July 11th, 2012
Writer; Duane Sweirczynski
Art; Manuel Garcia, Arturo Lozzi, Stefano Gaudiano
I admit that I wasn’t a huge fan of Bloodshot during the original Valiant Era and I’d passed on the Acclaim reboot of the early 2000’s but I still respected the character and the stories being told. The The Bloodshot of the 90’s always seemed to me like a toned down Wolverine; confusing back story, nearly psychotic and a military instrument of destruction gone awry.
Not so with the next era of Bloodshot. The premiere issue starts with an overview, giving new readers a background on the nanites flowing through Bloodshot’s body, giving him extraordinary abilities. What was initially though as science fiction for the original Bloodshot character, has become more science fact in 2012. The overview details the basic information, medical applications, military application and possible dangers of using the nanite technology.
From the moment the cover is turned, we hit the ground running. Sweirczynski crafts a story of confusion and loss and betrayal that is easily followed byt the reader and perfectly executed by Garcia, Lozzi and Gaudiano. Poor Bloodshot doesn’t know who he is. Project Rising Spirit, introduced in Harbinger #2, uses Bloodshot as a weapon of mass destruction and has implanted false memories of multiple lives and using them to control their experiment.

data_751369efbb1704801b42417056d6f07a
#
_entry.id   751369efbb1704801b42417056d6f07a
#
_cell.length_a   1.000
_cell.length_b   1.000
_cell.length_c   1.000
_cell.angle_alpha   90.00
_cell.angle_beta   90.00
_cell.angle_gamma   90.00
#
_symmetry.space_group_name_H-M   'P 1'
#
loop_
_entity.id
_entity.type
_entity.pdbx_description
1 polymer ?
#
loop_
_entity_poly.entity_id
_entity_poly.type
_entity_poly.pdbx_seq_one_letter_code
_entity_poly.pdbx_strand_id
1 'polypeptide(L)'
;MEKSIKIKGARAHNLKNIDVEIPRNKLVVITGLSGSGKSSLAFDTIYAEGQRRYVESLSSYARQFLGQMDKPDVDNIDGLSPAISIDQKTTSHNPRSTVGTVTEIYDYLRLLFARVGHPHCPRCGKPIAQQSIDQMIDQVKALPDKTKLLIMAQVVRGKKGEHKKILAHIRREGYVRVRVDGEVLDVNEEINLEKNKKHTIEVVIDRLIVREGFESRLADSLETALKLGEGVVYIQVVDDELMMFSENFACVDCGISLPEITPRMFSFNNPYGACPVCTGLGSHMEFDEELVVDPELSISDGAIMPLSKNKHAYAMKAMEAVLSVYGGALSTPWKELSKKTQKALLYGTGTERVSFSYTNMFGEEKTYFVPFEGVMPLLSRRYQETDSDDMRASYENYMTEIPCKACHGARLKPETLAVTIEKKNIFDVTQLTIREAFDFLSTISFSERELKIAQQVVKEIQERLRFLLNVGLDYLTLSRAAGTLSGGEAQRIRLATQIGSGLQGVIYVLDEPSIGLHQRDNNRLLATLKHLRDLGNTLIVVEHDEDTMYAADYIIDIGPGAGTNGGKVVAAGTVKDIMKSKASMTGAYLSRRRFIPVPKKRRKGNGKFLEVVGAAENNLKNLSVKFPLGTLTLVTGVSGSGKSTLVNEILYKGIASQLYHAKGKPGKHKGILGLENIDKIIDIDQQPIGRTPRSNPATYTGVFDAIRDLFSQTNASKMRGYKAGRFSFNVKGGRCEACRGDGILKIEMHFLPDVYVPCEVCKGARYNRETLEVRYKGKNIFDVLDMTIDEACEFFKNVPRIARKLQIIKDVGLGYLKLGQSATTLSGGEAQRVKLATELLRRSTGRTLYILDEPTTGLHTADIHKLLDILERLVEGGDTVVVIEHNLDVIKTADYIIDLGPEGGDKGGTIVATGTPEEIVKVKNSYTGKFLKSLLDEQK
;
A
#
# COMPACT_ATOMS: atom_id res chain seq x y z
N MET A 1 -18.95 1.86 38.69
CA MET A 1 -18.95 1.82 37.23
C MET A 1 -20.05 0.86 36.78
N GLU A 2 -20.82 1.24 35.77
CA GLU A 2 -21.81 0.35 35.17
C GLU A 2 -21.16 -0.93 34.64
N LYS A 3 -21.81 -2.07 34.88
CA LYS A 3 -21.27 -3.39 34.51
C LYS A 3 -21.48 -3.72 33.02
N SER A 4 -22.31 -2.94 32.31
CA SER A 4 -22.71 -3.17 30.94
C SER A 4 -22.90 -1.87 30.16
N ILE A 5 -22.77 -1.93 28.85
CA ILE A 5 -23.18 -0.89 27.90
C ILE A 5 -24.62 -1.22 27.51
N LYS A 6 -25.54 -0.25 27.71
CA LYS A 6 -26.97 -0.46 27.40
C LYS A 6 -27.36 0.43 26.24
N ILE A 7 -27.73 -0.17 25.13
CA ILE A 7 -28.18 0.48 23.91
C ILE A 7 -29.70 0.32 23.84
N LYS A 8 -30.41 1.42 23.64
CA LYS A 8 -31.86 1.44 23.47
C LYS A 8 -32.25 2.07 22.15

Betrayl comes when one scientist decides Project Rising Spirit has done enough destruction and intends to put an end to the trails.
As with every dark, sci-fi, military, espionage story, something goes wrong and Bloodshot is made aware of his intended purposes.
Sweirczynski isn’t just dropping us in the middle of a story in-progress and telling us to find our own way out, he takes us on a guided journey through the twisted labyrinth of Bloodshot’s mind. Each page reveals more of our title character and the military secrets of Project Rising Spirit.
Don’t let the $3.99 price tag hold you back. It’s the stories told in the revamped Valiant Comics’ line that have been missing from the industry since mid-1990’s. Stories told by fans, for fans.
5 out of 5